- Auburn: An uneven second-half performance by the Tigers still netted them a big win over Ole Miss, which as we previously mentioned is a Bad Football Team. Auburn is certainly good enough to handle LSU next weekend. (Last week: 3)
- Mississippi State: Had a much-needed bye week after getting torched by Georgia and Auburn, but let’s remember MSU did whoop up on LSU in Week 3. At this point, are there any other teams definitively better than the SEC West Bulldogs? (Last week: 4)
- Texas A&M: As mentioned, the Aggies are one ridiculous collapse away from being 5-1, and their defense held Alabama to 4 for 14 on third down. The offense, meanwhile, is one of just two teams to surpass the 300 total yards-mark against the Tide this season. (Last week: 7)
- LSU: Maybe the Tigers are better than the team we saw lose to Mississippi State and Troy. Or maybe Florida, which narrowly beat Tennessee and Kentucky, is simply worse than we thought. Either way, LSU’s offense looked better against the Gators — Matt Canada’s sweep game was humming well enough that receiver Russell Gage led the team in rushing (6 carries, 52 yards, TD). (Last week: 8)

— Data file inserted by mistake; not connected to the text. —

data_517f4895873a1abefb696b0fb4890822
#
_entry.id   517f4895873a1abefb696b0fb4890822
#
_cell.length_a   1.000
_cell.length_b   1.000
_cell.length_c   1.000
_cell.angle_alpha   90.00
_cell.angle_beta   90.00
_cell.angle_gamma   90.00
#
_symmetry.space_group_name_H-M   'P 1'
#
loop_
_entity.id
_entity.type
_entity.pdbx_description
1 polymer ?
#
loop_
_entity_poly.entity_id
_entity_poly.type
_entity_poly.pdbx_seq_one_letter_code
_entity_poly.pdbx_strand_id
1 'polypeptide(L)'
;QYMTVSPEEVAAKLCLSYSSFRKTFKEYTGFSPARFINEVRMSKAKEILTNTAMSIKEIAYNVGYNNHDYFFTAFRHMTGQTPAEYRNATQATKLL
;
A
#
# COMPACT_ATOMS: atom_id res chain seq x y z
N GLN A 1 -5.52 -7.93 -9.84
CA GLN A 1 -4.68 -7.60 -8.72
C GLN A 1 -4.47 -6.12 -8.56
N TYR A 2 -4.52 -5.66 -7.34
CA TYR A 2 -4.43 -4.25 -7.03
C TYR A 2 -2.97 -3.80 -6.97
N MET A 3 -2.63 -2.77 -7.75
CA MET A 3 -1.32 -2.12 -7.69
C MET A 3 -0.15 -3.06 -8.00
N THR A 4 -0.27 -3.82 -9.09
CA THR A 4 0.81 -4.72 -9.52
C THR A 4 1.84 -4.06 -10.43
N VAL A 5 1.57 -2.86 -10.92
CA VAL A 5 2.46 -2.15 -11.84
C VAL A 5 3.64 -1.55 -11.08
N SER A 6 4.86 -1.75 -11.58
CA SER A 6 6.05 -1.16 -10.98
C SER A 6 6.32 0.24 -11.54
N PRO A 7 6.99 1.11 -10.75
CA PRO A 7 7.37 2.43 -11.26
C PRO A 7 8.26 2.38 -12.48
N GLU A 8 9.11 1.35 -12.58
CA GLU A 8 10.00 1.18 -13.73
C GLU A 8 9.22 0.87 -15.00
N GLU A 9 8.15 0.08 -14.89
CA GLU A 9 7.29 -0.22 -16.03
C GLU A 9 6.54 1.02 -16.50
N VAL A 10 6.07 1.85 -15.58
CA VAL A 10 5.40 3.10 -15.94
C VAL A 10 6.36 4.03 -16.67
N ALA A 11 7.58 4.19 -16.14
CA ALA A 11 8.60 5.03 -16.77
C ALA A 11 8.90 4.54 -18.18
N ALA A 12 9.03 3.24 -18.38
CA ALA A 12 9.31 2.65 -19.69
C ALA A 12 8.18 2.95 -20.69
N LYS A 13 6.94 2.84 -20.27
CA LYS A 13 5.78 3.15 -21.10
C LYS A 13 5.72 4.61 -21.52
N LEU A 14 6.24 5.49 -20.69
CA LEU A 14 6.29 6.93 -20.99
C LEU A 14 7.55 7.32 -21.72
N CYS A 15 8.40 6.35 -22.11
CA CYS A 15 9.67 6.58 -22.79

- Florida: The two worst college offenses in the Sunshine State this season are Florida and Florida State. UCF, USF and Miami are all ranked and undefeated. The Gators are 3-2 in their third year under McElwain, and the fan base is growing increasingly disenchanted with the latest Saban protégé to helm their football program.
- Kentucky: The Wildcats are somehow 5-1, with the only loss being the agonizing 1-pointer to Florida. At the same time, they haven’t beaten a single team by more than 11 points, and that includes Eastern Kentucky, Eastern Michigan and Missouri. But here’s the crazy thing: None of their next four opponents are that challenging; UK could legitimately enter the Georgia game 9-1. (Last week: 9)
- South Carolina: We’re really unsure what we’re going to get from the Gamecocks week-to-week, but hammering Arkansas at home was a nice way to rebound from the A&M loss. (Last week: 9)